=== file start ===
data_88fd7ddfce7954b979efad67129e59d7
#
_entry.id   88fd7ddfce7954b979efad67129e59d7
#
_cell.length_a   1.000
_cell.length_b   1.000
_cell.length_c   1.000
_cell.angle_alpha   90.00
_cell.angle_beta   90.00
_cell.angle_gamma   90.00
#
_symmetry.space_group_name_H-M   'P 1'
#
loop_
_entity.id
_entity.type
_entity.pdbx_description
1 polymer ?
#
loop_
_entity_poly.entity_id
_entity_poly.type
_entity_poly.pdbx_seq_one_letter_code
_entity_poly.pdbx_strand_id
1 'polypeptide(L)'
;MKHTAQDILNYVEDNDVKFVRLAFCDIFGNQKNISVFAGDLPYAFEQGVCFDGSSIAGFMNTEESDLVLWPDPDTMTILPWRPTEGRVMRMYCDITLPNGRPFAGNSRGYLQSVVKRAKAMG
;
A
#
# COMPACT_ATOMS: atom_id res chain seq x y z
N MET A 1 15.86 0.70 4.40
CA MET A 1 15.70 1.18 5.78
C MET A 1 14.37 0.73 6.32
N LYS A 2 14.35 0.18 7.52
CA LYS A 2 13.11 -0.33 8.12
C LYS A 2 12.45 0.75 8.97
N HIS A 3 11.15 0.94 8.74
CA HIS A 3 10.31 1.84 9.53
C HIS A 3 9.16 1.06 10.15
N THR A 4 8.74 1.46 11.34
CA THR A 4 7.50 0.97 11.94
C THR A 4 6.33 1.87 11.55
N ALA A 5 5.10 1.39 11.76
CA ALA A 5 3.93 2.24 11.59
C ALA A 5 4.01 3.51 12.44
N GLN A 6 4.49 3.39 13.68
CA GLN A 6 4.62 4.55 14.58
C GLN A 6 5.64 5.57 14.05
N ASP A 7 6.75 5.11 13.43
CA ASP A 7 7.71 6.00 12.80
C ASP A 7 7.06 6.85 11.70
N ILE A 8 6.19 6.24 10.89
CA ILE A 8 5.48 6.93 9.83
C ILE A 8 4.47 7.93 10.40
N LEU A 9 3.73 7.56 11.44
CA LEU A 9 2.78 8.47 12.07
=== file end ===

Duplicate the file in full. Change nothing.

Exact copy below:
data_88fd7ddfce7954b979efad67129e59d7
#
_entry.id   88fd7ddfce7954b979efad67129e59d7
#
_cell.length_a   1.000
_cell.length_b   1.000
_cell.length_c   1.000
_cell.angle_alpha   90.00
_cell.angle_beta   90.00
_cell.angle_gamma   90.00
#
_symmetry.space_group_name_H-M   'P 1'
#
loop_
_entity.id
_entity.type
_entity.pdbx_description
1 polymer ?
#
loop_
_entity_poly.entity_id
_entity_poly.type
_entity_poly.pdbx_seq_one_letter_code
_entity_poly.pdbx_strand_id
1 'polypeptide(L)'
;MKHTAQDILNYVEDNDVKFVRLAFCDIFGNQKNISVFAGDLPYAFEQGVCFDGSSIAGFMNTEESDLVLWPDPDTMTILPWRPTEGRVMRMYCDITLPNGRPFAGNSRGYLQSVVKRAKAMG
;
A
#
# COMPACT_ATOMS: atom_id res chain seq x y z
N MET A 1 15.86 0.70 4.40
CA MET A 1 15.70 1.18 5.78
C MET A 1 14.37 0.73 6.32
N LYS A 2 14.35 0.18 7.52
CA LYS A 2 13.11 -0.33 8.12
C LYS A 2 12.45 0.75 8.97
N HIS A 3 11.15 0.94 8.74
CA HIS A 3 10.31 1.84 9.53
C HIS A 3 9.16 1.06 10.15
N THR A 4 8.74 1.46 11.34
CA THR A 4 7.50 0.97 11.94
C THR A 4 6.33 1.87 11.55
N ALA A 5 5.10 1.39 11.76
CA ALA A 5 3.93 2.24 11.59
C ALA A 5 4.01 3.51 12.44
N GLN A 6 4.49 3.39 13.68
CA GLN A 6 4.62 4.55 14.58
C GLN A 6 5.64 5.57 14.05
N ASP A 7 6.75 5.11 13.43
CA ASP A 7 7.71 6.00 12.80
C ASP A 7 7.06 6.85 11.70
N ILE A 8 6.19 6.24 10.89
CA ILE A 8 5.48 6.93 9.83
C ILE A 8 4.47 7.93 10.40
N LEU A 9 3.73 7.56 11.44
CA LEU A 9 2.78 8.47 12.07